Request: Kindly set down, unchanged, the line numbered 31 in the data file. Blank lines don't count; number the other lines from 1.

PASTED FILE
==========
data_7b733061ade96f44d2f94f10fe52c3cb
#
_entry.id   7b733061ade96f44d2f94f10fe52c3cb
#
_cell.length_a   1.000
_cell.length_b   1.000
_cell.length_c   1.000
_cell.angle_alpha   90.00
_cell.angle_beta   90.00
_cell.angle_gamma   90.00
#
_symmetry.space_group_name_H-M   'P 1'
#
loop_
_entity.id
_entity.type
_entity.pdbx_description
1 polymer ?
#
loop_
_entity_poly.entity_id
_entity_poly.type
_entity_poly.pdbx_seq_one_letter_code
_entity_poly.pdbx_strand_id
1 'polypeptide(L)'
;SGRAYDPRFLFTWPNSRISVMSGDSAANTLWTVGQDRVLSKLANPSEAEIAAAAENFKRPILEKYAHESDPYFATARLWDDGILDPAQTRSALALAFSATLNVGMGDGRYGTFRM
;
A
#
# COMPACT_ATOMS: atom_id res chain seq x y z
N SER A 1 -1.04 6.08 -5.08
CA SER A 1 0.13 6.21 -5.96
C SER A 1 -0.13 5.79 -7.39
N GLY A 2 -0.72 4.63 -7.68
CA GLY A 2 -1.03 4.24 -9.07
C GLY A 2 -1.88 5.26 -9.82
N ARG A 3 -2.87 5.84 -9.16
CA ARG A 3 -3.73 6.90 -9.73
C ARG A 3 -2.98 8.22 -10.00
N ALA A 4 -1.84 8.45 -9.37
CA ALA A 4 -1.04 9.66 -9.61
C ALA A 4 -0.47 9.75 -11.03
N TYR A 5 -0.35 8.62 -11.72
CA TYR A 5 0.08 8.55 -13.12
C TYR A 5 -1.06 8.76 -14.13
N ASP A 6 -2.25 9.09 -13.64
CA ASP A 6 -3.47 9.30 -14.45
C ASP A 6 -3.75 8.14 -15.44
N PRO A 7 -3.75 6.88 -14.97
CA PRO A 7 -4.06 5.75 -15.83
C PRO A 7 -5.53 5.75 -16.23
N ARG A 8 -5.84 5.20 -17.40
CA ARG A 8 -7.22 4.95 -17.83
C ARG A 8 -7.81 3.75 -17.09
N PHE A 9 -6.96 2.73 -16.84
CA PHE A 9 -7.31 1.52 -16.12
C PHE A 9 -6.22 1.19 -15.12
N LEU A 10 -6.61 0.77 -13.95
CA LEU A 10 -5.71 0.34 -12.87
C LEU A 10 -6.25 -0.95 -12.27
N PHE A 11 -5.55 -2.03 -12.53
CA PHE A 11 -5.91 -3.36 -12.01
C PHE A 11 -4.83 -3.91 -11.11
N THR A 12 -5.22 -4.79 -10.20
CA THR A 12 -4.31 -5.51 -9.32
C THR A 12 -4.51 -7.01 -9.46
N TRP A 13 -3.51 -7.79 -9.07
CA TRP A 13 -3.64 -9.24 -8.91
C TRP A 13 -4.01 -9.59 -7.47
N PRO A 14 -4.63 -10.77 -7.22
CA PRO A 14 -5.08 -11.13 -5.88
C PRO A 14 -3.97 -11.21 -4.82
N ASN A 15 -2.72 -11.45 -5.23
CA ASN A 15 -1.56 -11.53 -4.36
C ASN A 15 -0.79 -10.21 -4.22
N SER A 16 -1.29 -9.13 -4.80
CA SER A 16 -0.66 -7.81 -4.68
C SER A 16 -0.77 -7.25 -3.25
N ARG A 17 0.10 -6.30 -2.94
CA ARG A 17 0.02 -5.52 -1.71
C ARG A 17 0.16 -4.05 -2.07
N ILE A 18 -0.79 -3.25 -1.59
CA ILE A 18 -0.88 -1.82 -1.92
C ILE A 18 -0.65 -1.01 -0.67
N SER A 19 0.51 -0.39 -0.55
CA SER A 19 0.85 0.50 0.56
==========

N SER A 1 -1.04 6.08 -5.08